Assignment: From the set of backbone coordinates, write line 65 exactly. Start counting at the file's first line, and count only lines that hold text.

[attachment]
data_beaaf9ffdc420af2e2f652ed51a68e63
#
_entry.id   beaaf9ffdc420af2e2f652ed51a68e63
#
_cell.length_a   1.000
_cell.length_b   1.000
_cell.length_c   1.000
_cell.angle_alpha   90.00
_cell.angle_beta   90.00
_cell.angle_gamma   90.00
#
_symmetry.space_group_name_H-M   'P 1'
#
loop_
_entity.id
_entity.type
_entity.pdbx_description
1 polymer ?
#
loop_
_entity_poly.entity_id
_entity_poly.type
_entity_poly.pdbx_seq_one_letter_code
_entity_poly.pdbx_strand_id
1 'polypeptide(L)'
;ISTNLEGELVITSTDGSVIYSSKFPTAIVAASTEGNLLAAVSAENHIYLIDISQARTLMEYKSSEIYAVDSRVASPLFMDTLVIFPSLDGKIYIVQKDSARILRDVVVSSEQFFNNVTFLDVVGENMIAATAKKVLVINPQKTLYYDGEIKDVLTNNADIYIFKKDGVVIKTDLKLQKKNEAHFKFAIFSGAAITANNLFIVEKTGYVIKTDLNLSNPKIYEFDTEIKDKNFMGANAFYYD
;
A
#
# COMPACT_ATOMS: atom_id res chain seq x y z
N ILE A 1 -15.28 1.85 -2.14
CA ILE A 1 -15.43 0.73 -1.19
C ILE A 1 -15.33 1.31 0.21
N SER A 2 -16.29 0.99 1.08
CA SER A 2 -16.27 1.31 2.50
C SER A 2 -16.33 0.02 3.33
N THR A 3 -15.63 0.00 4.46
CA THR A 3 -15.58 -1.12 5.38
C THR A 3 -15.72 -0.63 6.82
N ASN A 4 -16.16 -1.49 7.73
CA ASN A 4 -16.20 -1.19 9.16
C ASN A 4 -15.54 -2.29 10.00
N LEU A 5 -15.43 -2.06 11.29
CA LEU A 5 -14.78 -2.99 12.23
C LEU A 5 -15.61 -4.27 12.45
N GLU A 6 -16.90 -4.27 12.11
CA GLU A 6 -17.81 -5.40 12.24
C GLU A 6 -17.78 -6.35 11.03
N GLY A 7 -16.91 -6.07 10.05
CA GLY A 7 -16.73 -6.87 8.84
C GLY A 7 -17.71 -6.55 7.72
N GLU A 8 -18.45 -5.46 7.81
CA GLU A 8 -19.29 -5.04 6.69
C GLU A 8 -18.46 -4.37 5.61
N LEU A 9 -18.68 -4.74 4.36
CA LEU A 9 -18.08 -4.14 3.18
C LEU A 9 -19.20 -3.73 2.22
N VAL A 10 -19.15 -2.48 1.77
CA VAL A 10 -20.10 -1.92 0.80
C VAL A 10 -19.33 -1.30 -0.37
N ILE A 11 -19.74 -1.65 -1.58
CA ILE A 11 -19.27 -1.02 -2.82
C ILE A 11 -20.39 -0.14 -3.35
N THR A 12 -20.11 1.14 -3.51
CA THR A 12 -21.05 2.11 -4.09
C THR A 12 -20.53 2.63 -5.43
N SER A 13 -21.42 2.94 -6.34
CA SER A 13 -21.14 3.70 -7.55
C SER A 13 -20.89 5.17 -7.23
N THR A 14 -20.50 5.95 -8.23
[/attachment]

CA THR A 12 -21.05 2.11 -4.09